Goodwill helps local man go from robbing banks to managing assembly lines

Jay Wade now oversees assembly lines after serving time in prison. // WSBT 22 photo

A local man has gone from robbing banks to being a manager at Lippert Components, and he is sharing his story. Jay Wade credits hard work and Goodwill Industries for his success.

It takes dozens of people along the line at Lippert Components to churn out more than 2,000 awning parts a shift. Jay Wade is in charge of them.

"These are my people," says Wade as he overlooks the two assembly lines, "great guys."

Wade wasn't always in charge though, even of his own life.

"Being in prison, you just think about getting out, getting a job and staying out. That is all you think about it," says Wade.

He now considers himself a success.

"I would like to think so," says Wade.

But, early in his teens, it wasn't this kind of success he was looking for.

"I was constantly in trouble with my parents, skipping school, stealing until I got 17. Then it turned into more adult crimes, like robbery, selling drugs, shooting," says Wade.

It was an armed bank robbery that eventually sent him to prison.

"We parked. I got out, put my mask on, and went in the bank waving the gun and told everyone, 'This is stick up. Give me all 20s, 50s, and 100s,' and went out," says Wade. "It turned into a shooting when an innocent individual called the police and was following me. I turned around and just started shooting at him to get him away from me. I didn't hit him, thank God. I didn't hit him."

Wade went to prison for 10 years. When he got out he stayed clear of crime for a little while. He eventually went back to robbing banks and then more prison time.

"It was rough in the 90s," Wade says. He was incarcerated at the Pendleton Correctional Facility. "I saw it all right next to me. I was scared to death," says Wade.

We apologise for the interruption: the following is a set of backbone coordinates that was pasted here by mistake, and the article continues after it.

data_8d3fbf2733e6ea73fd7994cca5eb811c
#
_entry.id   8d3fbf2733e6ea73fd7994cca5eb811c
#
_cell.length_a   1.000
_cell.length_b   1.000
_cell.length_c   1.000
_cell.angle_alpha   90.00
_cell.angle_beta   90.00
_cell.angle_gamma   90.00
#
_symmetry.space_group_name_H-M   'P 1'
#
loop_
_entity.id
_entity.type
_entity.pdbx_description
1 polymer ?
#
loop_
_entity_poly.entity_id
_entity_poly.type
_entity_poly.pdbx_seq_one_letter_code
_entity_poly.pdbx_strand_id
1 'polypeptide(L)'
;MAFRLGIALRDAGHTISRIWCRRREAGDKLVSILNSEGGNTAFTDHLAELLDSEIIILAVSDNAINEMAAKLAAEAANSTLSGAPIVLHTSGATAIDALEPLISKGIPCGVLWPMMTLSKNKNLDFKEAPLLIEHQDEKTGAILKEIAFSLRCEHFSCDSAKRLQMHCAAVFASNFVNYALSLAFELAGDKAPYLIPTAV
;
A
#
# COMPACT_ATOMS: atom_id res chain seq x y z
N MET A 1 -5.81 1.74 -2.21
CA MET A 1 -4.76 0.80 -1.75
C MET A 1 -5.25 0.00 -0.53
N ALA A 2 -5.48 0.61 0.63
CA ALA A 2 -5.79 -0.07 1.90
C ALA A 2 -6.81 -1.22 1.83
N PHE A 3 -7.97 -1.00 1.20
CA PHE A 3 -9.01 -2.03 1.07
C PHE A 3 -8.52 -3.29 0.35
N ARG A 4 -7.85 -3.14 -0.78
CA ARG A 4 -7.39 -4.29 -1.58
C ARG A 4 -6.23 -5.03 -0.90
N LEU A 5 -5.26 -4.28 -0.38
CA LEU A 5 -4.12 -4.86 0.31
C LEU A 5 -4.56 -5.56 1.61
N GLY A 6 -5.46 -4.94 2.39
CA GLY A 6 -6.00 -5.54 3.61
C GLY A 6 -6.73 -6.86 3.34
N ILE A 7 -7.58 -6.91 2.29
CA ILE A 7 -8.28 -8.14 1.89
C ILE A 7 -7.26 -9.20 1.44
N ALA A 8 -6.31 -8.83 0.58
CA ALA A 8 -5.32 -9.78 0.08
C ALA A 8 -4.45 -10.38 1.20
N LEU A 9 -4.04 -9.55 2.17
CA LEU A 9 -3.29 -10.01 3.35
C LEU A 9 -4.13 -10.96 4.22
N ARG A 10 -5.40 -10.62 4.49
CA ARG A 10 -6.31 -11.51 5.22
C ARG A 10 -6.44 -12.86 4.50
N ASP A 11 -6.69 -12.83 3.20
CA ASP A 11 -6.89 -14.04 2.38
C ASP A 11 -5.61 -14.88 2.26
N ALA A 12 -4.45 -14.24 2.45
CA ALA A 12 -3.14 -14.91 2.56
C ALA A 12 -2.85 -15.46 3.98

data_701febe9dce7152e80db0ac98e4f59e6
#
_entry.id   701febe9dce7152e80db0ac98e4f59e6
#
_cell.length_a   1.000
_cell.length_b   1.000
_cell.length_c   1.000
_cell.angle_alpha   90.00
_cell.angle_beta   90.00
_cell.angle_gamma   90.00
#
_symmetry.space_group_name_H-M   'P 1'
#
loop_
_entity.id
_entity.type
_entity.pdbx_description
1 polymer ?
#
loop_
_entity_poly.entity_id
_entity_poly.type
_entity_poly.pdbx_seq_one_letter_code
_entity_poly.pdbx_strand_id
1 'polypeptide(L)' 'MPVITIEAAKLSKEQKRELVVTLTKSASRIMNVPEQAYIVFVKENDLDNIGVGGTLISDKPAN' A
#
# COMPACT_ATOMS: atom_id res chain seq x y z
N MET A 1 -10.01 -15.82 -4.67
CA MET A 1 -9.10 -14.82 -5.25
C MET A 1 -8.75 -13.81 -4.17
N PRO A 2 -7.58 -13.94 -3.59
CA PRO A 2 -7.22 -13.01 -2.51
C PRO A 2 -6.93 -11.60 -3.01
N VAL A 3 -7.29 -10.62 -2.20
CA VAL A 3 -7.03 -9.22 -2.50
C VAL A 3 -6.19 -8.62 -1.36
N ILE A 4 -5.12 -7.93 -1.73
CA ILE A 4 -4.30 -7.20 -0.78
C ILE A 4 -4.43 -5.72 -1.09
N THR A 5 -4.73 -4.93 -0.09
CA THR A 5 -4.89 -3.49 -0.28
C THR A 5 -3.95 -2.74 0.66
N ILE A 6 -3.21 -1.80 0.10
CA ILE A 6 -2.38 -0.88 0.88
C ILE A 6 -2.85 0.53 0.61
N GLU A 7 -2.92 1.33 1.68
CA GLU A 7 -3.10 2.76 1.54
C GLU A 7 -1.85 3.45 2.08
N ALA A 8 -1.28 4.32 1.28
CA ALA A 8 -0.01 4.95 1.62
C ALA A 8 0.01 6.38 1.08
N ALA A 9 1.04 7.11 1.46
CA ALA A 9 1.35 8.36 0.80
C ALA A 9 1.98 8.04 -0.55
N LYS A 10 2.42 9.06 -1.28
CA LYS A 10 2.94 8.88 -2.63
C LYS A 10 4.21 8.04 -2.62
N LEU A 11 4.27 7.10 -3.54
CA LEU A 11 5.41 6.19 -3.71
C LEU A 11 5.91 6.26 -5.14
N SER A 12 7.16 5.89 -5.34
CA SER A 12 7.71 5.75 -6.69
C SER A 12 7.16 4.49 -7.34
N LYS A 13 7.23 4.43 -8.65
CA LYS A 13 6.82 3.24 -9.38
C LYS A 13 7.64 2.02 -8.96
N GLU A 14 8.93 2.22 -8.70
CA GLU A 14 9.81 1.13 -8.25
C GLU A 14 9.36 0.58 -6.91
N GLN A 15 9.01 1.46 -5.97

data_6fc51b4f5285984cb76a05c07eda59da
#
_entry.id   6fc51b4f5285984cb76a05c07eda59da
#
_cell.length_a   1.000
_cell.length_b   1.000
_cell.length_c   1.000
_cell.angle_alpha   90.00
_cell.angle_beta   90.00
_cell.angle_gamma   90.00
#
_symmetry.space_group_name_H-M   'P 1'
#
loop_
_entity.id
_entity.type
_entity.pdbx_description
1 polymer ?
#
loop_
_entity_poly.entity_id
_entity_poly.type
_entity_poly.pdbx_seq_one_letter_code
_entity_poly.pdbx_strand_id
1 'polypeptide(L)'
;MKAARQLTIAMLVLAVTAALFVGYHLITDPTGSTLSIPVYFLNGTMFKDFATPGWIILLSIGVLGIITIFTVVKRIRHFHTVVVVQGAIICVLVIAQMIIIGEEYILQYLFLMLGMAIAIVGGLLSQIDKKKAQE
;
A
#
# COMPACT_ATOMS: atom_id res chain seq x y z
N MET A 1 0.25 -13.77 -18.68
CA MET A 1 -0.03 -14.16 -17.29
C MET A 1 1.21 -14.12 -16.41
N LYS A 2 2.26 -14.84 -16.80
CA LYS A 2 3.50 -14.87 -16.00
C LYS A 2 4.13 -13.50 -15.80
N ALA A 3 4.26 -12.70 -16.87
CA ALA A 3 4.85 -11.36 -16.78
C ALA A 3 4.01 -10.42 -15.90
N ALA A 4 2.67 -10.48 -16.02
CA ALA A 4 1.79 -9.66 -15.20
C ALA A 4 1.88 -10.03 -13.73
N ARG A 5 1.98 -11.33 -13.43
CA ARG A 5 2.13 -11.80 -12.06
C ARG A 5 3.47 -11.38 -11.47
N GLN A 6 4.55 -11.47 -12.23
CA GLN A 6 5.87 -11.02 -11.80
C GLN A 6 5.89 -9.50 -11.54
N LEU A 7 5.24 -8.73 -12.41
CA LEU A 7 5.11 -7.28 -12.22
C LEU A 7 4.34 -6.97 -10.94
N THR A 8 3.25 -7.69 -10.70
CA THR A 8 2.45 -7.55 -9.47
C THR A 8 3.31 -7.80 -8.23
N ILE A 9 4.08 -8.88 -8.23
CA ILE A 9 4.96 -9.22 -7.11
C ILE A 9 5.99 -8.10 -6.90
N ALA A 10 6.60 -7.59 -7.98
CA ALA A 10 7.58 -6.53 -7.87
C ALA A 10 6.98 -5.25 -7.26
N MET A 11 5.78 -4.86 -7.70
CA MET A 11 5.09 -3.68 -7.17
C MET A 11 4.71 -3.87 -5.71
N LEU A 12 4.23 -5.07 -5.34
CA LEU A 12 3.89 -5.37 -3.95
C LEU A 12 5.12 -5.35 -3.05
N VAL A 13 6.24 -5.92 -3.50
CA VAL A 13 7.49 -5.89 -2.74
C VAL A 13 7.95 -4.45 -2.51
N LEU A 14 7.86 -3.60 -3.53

After getting out in 2011, he got a job with Goodwill Industries. Wade says the organization taught him how to be successful in the real world and gave him the confidence to succeed.

"I cant stop praising them enough for helping me get through the doors," says Wade.

Wade was in the Second Chance Program at Goodwill. It helps people out of prison get back into the work force. The organization offers several programs that help those in need tackle the barriers that keep them from being employed. Last year, the organization helped 900 people get back into the employment game.

For Wade, the connections and reputation he built at Goodwill eventually led him to Lippert. Now he is giving back by setting an example for everyone else.

"It is amazing to me to finally have people tell me they are proud of me," says Wade. "I know I have let so many people down: my parents, my wife, my kids -- I have let them down in the past, but now I am righting my wrong."

Wade is now a part of South Bend's Group Violence Intervention program -- which aims to stop gun violence by talking with the area's highest risk people.

He shares his story and talks about what prison was like. And, he got involved in that program through Goodwill.

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